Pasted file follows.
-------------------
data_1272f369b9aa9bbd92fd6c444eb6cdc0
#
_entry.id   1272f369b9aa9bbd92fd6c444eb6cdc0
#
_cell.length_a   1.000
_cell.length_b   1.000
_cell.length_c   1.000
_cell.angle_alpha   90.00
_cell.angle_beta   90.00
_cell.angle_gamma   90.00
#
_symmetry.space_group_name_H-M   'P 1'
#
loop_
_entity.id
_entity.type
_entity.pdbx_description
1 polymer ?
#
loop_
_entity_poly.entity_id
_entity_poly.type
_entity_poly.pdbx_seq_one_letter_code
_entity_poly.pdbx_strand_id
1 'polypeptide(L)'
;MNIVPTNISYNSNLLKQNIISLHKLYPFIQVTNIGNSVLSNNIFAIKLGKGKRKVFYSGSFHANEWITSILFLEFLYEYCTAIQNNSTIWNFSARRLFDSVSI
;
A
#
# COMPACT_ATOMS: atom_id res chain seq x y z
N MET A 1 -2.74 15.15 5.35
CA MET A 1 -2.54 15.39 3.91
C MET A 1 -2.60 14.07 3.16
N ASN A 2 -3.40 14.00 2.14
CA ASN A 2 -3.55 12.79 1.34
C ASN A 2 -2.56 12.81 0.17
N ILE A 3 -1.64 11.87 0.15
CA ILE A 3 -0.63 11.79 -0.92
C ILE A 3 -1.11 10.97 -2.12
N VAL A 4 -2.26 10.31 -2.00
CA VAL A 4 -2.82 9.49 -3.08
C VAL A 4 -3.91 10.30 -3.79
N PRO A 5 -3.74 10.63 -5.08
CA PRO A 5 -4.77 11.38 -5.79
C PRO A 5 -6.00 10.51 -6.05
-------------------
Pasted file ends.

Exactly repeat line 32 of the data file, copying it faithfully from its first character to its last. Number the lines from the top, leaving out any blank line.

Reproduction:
CA MET A 1 -2.54 15.39 3.91